The MINI John Cooper Works badge stands for outstanding dynamics today. But it wouldn’t have even existed if it wasn’t for one brave man who had the guts to think outside the box. This man’s name was John Cooper and, together with his father, Charles Cooper, he founded the Cooper Car Company back in 1946. Their first racing cars were built inside a small garage in Surbiton, England. But little did the two know how their work would change one of the most loved brands in the world, over 70 years later.
Nobody could’ve predicted that the small Mini that John Cooper lined up for the starting grid of the Monte Carlo rally would end up winning. Having developed the car with his own hands and betting his reputation on it, it was more than just a race for the man, it was the fulfilling of a destiny. In the end, the Mini he piloted and enhanced managed to out-sprint much more powerful rivals from Ford, Mercedes and Saab on the twisty roads around Monte Carlo and won the rally three times.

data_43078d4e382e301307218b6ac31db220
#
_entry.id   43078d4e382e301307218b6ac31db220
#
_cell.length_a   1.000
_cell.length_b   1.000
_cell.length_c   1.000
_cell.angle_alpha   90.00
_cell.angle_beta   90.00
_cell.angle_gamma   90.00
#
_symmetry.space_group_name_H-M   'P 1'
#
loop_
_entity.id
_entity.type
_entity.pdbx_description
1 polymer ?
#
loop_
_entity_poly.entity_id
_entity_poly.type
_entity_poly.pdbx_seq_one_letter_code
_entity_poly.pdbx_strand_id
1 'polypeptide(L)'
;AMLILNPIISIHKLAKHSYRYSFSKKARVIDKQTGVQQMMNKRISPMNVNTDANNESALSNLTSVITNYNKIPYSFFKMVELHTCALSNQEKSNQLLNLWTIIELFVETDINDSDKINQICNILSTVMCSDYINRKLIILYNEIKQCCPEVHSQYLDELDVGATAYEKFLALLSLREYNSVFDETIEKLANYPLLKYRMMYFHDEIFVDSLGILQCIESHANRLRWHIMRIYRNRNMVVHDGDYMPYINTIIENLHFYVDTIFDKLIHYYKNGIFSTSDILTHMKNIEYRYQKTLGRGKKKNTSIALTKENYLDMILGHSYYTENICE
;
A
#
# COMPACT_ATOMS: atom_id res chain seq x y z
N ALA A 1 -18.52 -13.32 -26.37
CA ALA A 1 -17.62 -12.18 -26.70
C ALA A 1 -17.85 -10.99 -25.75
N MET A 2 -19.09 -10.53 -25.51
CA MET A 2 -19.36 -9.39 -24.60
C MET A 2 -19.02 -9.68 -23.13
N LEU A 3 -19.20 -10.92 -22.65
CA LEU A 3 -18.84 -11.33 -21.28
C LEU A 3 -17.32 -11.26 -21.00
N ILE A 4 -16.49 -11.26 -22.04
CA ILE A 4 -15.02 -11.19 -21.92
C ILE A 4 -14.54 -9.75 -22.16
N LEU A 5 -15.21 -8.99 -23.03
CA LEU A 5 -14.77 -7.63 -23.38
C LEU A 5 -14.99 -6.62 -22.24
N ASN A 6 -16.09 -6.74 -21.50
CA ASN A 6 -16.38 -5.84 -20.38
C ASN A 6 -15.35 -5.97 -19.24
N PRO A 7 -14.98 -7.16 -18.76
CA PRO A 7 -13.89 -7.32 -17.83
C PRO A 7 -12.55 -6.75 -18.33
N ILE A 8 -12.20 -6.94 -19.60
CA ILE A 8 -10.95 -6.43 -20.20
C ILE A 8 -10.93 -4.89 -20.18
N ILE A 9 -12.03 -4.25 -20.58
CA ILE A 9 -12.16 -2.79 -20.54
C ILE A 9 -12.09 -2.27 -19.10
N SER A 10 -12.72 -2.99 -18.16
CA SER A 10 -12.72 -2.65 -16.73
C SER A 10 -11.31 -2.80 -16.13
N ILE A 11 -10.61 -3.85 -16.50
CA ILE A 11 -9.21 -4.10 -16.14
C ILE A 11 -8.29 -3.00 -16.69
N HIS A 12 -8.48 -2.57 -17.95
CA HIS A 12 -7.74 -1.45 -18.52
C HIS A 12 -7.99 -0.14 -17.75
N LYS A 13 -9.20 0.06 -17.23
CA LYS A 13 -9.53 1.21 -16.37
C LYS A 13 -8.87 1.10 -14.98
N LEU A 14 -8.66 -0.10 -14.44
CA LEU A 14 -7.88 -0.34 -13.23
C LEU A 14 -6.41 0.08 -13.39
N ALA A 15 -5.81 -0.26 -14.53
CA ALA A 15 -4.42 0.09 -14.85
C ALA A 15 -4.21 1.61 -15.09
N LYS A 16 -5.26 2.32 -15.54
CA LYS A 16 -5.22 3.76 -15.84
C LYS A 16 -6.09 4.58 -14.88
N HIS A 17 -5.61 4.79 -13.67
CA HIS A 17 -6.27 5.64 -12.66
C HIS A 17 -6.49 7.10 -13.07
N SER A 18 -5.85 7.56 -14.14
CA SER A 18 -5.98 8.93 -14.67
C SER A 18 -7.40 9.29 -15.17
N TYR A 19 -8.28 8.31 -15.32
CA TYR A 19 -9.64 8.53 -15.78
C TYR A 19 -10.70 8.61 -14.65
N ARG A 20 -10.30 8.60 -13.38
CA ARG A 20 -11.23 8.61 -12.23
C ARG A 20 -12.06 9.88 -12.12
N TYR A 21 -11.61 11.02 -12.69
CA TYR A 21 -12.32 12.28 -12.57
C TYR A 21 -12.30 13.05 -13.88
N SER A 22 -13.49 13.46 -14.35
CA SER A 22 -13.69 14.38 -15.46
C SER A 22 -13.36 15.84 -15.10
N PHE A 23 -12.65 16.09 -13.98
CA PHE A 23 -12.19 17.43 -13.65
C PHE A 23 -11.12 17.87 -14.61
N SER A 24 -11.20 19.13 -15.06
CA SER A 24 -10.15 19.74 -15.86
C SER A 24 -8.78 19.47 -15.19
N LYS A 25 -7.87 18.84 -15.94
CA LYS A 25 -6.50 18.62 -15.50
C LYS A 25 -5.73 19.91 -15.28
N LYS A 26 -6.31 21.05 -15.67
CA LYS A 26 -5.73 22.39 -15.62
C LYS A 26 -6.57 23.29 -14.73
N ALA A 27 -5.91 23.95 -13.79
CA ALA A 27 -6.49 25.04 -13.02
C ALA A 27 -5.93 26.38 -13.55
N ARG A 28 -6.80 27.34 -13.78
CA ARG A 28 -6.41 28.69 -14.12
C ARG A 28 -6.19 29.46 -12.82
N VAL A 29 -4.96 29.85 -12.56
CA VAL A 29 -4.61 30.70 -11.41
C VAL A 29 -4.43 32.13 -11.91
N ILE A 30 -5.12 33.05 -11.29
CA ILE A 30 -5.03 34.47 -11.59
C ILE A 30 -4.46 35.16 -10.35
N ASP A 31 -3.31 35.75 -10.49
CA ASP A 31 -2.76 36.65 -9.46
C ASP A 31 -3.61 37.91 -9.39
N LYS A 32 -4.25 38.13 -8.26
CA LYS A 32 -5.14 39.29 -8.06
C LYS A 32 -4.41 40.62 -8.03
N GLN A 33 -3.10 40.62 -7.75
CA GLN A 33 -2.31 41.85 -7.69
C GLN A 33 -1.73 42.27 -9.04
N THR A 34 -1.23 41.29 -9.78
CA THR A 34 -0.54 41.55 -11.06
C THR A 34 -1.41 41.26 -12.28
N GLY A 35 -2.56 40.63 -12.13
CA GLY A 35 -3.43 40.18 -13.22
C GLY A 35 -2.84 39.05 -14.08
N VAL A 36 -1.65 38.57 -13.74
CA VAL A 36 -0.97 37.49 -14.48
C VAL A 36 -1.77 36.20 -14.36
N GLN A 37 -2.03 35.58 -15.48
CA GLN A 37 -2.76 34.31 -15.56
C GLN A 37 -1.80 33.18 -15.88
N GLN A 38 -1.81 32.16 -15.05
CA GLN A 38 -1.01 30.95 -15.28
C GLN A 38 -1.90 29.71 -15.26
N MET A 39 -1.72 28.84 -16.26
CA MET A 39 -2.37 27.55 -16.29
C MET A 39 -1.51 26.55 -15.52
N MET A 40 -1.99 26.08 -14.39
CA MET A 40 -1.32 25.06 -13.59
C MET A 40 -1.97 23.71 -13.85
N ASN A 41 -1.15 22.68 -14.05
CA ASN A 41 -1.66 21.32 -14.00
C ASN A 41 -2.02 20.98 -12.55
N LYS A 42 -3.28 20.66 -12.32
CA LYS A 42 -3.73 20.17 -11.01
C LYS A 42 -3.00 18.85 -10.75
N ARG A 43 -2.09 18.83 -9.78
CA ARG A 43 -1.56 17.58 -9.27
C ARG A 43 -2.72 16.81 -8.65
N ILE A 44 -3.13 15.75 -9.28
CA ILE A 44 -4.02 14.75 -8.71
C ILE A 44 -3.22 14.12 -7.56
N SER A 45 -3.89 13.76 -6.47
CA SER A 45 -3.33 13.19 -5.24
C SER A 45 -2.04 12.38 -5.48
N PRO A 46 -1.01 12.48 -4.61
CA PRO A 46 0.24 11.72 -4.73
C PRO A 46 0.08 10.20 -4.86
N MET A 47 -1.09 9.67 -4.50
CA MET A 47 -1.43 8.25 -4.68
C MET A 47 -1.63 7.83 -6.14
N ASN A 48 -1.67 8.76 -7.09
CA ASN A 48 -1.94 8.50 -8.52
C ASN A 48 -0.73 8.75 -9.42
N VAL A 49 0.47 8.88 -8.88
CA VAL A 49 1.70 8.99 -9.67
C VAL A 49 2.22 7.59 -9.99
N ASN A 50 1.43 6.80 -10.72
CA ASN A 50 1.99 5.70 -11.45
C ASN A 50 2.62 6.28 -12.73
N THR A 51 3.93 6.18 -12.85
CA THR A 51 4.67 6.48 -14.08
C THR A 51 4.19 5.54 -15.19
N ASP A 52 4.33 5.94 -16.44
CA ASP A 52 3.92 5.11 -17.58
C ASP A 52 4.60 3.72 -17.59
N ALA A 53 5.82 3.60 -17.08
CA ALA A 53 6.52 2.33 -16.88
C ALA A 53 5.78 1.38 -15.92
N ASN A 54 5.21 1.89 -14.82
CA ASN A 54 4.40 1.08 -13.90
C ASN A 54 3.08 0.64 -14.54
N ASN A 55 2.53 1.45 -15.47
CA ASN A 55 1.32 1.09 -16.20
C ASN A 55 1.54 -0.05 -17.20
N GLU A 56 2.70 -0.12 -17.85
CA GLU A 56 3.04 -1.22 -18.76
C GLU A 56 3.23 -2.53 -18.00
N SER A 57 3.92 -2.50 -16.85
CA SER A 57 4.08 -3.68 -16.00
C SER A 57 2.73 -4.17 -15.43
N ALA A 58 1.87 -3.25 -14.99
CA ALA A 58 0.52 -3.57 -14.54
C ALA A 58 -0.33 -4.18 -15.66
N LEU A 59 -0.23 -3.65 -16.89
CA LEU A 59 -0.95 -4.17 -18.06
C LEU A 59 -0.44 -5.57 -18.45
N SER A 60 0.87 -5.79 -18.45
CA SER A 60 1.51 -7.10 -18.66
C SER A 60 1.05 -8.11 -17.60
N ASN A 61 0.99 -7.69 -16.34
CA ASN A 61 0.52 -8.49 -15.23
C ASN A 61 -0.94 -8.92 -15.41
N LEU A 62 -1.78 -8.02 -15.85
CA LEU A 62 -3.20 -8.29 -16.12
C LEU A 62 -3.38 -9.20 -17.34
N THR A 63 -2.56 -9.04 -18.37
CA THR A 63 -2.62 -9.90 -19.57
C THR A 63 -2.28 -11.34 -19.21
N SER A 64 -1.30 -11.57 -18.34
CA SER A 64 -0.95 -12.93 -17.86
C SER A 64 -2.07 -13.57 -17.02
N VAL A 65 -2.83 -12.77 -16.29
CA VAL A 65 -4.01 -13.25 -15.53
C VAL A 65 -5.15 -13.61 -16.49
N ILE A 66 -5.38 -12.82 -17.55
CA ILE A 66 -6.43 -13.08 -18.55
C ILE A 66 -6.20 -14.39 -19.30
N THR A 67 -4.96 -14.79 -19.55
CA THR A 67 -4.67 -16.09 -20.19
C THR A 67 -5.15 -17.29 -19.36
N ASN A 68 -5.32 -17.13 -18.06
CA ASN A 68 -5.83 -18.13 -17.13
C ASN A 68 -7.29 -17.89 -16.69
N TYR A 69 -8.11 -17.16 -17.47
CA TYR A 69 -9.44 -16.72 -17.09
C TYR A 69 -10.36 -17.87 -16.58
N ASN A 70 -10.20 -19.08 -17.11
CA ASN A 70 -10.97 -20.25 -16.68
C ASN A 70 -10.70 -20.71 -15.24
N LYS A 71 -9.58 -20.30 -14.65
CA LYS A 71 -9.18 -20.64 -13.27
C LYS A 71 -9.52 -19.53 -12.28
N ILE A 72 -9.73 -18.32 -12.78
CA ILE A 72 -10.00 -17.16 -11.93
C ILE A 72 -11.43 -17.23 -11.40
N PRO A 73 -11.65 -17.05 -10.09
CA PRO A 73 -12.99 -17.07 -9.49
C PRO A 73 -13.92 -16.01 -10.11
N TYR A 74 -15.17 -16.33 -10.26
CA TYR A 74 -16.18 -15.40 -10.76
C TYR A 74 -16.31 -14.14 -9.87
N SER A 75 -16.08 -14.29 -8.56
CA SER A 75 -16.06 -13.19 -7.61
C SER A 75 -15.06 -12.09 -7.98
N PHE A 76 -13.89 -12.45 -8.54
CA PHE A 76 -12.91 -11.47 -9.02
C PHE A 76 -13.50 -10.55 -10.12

What transformed the classic Mini as the world knew it into a proper giant-slaying racer was Cooper’s boldness. He added a more powerful engine under the hood as well as new brakes and sharper steering, all of which helped coin the first ever Mini Cooper. By 1964, Mini Cooper was a globally renowned marque. It won almost every competition imaginable, including historic wins at the Monte Carlo Rally in 1964, 1965 and 1967.
In 2001, BMW took over MINI and wanted to make sure the John Cooper Works division and legacy lives on. Initially, the Cooper S and John Cooper Works editions were only available through special kits that were installed at select dealers starting with 2003. In 2007 BMW acquired the John Cooper Works brand name, engineering and development resources. One year later, the first two new MINI JCW models were launched: the hatch and Clubman. They used 1.6-liter turbo four-cylinder engines making 211 HP while a special edition GP version of the hatch took that figure up to 218 HP.